In this exclusive interview with ′India Global Business,′ Neeraj Seth, Managing Director and Head of Asian Credit, BlackRock, India discusses the factors driving the firm′s investment decisions in the Indian market, the prospects for India's asset class in the next five years and the company′s commitment to sustainable investing.
How does BlackRock view India as a post-Covid investment destination?
When you think from a regional perspective, India is one of the important economies and this is something significant to focus on. When you think from a Covid-19 perspective, I don't think we are at a post-Covid situation as yet. If anything, India is still in the midst of the spread of the virus and to some extent a number of the government policies, the overall health and safety lockdowns - fiscal and monetary- are still work in progress. I would say, at this point, we are looking at India very actively to update our longer term view with regards to growth, policy and the investment opportunities standpoint.
When you look at India from a macro perspective, what are the factors that drive your investment decisions?
When we think of any geographical location, and certainly this is true for India as well, the key is to look at it through a combination of macro, top-down and bottom-up investment opportunities. From a top-down perspective, we look at a combination of political stability, macroeconomic stability and the broader policy mix that we would expect. Obviously, the different parts of it feed into different investment decision- making. In the case of India, specific decision making, and specifically post 2013 taper tantrum, we have seen a meaningful improvement in terms of the broader political and macroeconomic and policy mix. To a certain extent we've also seen some reforms which are important from a forward-looking perspective such as GST and the Insolvency and Bankruptcy Code (IBC). We are, therefore, looking at these closely in terms of forming our view as we go forward from an investment perspective. In terms of the credit investment part of my responsibility in the region, and I also oversee that for our India part of the portfolio, the bottom-up opportunity assessment, in terms of the credit risk, is very important. We have seen some improvement over the course of the last few years - the overall shift from the IBC perspective. So, it's an area we are still closely monitoring. We do have meaningful exposure today and we continue to use the opportunity to grow our exposure in the country.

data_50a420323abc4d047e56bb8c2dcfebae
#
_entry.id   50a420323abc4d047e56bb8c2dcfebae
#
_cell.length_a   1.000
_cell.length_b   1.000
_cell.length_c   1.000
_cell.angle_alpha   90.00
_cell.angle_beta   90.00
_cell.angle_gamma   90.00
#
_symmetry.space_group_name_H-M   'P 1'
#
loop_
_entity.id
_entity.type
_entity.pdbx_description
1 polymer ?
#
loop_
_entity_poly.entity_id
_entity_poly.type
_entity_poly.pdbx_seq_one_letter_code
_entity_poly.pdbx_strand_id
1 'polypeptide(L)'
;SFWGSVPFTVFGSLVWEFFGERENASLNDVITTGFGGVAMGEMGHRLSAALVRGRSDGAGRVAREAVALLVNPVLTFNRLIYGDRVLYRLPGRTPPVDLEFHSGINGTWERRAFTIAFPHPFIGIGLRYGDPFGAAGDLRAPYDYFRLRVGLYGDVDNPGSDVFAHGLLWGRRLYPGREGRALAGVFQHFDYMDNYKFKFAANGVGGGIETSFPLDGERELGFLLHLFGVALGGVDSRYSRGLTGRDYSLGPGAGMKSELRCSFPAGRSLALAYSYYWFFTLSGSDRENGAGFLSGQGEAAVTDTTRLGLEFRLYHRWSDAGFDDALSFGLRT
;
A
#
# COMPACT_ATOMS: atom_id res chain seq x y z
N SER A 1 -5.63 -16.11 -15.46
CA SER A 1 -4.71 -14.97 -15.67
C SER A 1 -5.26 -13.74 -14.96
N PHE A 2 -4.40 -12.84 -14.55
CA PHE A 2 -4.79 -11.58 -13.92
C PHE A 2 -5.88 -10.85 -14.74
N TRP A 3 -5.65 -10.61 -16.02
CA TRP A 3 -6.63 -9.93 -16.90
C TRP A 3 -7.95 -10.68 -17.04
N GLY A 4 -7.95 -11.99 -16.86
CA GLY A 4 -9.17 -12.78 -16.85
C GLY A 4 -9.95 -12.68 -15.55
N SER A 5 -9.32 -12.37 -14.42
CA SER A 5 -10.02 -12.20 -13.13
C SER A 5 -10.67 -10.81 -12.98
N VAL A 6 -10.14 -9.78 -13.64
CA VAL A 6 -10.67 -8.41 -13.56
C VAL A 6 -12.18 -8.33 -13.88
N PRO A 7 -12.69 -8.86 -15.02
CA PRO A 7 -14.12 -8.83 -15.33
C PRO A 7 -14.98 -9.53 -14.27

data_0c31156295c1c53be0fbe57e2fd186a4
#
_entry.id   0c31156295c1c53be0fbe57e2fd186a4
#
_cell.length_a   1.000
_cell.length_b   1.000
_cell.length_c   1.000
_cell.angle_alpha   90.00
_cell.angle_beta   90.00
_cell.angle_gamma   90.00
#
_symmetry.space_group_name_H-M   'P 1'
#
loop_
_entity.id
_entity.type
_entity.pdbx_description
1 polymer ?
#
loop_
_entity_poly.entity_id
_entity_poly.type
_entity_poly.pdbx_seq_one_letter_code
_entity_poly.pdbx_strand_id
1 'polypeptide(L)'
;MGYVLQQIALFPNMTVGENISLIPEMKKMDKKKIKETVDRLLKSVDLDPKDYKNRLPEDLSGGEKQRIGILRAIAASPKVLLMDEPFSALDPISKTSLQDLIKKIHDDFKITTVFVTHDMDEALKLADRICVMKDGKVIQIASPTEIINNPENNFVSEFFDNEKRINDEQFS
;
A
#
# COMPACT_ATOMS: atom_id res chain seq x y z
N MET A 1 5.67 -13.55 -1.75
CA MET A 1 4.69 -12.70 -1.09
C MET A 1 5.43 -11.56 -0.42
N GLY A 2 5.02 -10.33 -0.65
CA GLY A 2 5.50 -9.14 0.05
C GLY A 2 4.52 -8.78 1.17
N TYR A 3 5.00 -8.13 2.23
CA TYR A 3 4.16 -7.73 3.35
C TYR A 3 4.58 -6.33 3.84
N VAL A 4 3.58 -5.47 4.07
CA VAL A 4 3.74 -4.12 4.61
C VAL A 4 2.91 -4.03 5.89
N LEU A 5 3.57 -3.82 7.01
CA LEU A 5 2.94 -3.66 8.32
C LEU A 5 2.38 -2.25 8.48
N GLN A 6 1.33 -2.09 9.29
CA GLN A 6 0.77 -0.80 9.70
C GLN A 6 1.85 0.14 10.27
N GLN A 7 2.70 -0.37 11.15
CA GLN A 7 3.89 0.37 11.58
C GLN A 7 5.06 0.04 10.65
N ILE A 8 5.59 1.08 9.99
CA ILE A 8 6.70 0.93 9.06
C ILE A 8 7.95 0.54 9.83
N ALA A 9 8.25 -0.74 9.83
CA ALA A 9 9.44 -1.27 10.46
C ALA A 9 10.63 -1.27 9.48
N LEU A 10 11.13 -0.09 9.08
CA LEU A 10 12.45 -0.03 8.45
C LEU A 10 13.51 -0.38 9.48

What are some of the Indian sectors BlackRock is currently looking at from an investment point of view?
We are sector agnostic. There are two important lenses here that we would think about. First, is the longer term impact of Covid-19 and how that plays out in certain sectors, which actually guides your thought process and decision making in terms of how do you gain exposure in the sectors, where you see a benefit of the new normal post-Covid, and which are the sectors that have longer-term negative impact. So, we don't necessarily have a sector tilt or a specific sector which we would not look at, but certainly, I think there's an important lens from the Covid perspective that we are updating as we talk.
The second aspect is more from a sustainability and ESG perspective which is also becoming more and more important for our global platform. We do have certain exclusions, more specifically, sectors like thermal coal, we did make a conscious choice from a global platform perspective to have that as an exclusion. So, there is an additional filter from an investment lens that you're looking at that you think about the different sectors. For us, the key is the investment opportunities and the risk adjustable returns are the critical aspects of decision-making in investment.
How do you think sustainable investing will evolve over the years ahead and what do you think is important to the clients in this area